I started an internship in May and worked full time from then until mid-August. When I filled out the W-4 form I had used the IRS calculator to calculate allowances; the calculator recommended 6. The salary I used for the calculator was based upon working full time for 13 weeks.

However, I'm continuing to work part time at the same company. It will not add substantially to the salary; I'll be making around $160 pre-tax per week.

Today I just got my first paycheck from working part time and noticed that they did not withhold any federal income tax. However, they did withhold Social Security tax, and state taxes.

I don't want to have to pay any penalties because I didn't pay enough federal income tax during the year. What should I do?

2 Answers 2


By filling out the W-4 you are estimating how much tax you will pay at the end of the year, and they withhold a prorated amount out of each paycheck. The trouble is if you fill out the W-4 "correctly" will not correctly figure your taxes. You will almost always get a large refund or owe a large amount. For low wage earners, the W-4 almost always withholds too much tax, for high wage earners or dual incomes it almost always withholds too little.

If you put Single or Married and 2 exemptions the withholding is correct at zero. Social security and Medicare is simply a percentage of your income so there will always be money withheld for those categories.

More than likely you will receive a refund at the end of the year. With the earned income tax credit low wage earners often receive a "tax refund" in excess of any amount they paid in making it an entitlement program.

One way to be assured of this is filling out last years 1040EZ (if you have nothing but standard deductions) or this years 1040ES with your expected income for this year and the expected withholding. You can then adjust your exemptions accordingly to get as close as possible to zero.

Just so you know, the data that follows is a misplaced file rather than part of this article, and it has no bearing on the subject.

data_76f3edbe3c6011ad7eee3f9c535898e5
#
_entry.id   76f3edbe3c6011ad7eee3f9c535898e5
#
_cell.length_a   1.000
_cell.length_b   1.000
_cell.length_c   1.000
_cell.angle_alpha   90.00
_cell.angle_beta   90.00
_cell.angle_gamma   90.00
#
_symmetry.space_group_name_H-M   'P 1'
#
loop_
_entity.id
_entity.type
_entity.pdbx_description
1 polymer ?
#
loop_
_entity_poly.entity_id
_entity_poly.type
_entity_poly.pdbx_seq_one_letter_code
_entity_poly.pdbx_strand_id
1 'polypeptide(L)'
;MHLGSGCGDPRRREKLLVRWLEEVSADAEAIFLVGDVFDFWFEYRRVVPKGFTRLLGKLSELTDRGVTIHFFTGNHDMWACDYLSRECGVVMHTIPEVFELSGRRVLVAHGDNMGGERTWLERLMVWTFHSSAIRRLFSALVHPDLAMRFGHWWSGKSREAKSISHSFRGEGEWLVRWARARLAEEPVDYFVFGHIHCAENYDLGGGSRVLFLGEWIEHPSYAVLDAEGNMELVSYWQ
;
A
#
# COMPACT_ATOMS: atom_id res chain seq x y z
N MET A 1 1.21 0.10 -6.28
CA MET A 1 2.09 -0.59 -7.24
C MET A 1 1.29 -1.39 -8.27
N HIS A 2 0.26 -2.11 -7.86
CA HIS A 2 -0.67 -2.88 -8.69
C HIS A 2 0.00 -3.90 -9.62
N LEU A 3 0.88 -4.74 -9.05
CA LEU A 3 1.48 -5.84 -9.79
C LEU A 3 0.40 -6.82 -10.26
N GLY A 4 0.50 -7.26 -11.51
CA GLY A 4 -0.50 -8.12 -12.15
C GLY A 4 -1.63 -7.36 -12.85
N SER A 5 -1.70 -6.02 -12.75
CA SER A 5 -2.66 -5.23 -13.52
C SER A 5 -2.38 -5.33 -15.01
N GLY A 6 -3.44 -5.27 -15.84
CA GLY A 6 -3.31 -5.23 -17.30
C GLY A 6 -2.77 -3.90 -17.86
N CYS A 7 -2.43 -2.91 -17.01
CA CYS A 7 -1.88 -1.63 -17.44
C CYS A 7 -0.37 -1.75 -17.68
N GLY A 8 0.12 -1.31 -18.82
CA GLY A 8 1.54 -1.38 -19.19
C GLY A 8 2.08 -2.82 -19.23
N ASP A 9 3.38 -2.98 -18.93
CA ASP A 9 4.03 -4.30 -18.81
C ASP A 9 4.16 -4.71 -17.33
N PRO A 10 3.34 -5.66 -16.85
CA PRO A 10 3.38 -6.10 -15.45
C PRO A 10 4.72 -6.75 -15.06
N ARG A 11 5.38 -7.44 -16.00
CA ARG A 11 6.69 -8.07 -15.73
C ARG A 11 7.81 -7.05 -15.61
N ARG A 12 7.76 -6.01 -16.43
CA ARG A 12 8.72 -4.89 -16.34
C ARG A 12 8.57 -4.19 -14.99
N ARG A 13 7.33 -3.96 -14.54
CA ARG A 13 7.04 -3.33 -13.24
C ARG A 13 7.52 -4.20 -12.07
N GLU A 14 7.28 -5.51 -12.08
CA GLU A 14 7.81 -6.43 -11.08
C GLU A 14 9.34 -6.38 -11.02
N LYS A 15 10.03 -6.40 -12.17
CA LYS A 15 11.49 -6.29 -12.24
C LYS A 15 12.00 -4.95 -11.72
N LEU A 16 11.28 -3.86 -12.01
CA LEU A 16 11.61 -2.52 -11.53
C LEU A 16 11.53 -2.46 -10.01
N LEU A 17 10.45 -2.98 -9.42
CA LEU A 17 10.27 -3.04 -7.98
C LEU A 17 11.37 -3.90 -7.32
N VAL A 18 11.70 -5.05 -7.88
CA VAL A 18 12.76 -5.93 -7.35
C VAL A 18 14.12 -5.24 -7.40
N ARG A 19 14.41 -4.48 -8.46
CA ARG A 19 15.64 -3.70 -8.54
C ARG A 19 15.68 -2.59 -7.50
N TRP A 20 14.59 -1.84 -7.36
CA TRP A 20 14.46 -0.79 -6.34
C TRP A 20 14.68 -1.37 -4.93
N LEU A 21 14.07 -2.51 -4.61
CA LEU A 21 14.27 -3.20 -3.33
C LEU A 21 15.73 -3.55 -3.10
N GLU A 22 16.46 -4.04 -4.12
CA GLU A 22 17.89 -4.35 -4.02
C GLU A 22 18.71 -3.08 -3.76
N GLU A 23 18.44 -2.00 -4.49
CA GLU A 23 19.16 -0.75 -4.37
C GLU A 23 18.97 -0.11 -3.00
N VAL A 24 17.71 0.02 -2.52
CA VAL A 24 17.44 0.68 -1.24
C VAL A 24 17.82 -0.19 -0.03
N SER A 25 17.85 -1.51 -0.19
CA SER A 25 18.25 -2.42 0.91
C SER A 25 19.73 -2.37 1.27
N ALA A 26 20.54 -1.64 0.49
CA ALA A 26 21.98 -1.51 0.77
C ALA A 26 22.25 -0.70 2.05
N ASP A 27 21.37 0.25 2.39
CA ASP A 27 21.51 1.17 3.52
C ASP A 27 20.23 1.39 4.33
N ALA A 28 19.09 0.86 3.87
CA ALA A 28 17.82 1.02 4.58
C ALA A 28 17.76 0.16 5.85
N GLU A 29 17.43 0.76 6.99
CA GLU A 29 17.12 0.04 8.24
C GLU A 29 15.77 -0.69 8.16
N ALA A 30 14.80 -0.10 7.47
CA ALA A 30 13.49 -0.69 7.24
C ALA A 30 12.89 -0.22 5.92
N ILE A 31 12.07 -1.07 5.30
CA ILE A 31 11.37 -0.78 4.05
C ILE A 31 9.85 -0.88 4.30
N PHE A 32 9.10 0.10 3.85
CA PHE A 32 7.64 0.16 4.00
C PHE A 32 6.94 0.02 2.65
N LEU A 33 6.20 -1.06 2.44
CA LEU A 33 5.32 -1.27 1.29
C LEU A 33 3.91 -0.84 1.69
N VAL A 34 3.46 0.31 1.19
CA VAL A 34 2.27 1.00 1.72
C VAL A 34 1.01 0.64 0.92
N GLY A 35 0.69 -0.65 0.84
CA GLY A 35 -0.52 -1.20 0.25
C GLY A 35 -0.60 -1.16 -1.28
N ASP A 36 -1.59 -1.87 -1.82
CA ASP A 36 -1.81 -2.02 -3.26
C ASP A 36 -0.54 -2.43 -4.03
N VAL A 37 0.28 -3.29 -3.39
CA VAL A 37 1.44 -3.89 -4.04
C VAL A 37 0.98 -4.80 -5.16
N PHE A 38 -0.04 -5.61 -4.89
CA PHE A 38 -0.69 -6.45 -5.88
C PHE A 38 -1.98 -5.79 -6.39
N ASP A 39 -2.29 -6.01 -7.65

For full disclosure high wage earning couples who fill out their W-4s accurately will owe the IRS in the tens of thousands of dollars because the withholding will be so inaccurate. To further exasperate this they will often have to pay a penalty for owing too much. Crazy huh? Follow the instructions on an IRS form accurately, and you will be penalized. These couples should almost always file M-0, and do additional withholding (line 6) to avoid the penalty.

  • 1
    The fix, btw, is to look at your taxes and adjust the next year's W4 to withhold the correct amount for that. You don't have to enter "correct" numbers on that form; you just want a combination of numbers that minimizes the error. Some employers offer tools to help optimize this; ask your HR department. If not, versions of that are available on the web.
    – keshlam
    Sep 22, 2016 at 14:33
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    If you ended up owing 10s of thousands, you simply filled out your W4 incorrectly.
    – iheanyi
    Feb 7, 2017 at 17:15

As Pete said, get this year's 1040ES (PDF available from http://www.irs.gov under Forms&Pubs then search) and do an estimate, even a somewhat rough one, of what your tax liability will be, so that you can either adjust withholding if needed or otherwise save for it.

If your withholding has been too low so far you can adjust it upward anytime before the end of the year (unless your employment ends earlier, because if you don't have wages you don't have withholding) and it is treated as timely even if it wasn't really; if you make estimated payments (direct to the IRS) starting midyear you have to fill out a complicated schedule (2210-AI) to show they are timely.

However, as to the penalty:

  • if your withholding is at least the correct tax minus $1000, there is no underpayment penalty

  • if your withholding plus any estimated payment(s) is at least 90% of the correct tax, there is no underpayment penalty

  • if you did not owe any tax for last year (2015) -- which you don't say in your question, but your unfamiliarity with the process suggests to me you didn't -- and you were a citizen or resident, there is never an underpayment penalty for this year, no matter how short your withholding is

  • if you did owe tax for last year, and your withholding plus any estimated payment(s) for this year is at least 100% of last year's tax (for most people, more for high earners, less for farmers and fishermen, see the form), there is no underpayment penalty

Of course even with no penalty, you do need to pay the remainder of the tax by 2017-04-17. So keep that money in your bank account; don't spend it or invest in something illiquid. And welcome to the ranks of people who feel justified complaining when the government you paid for wastes money :-)

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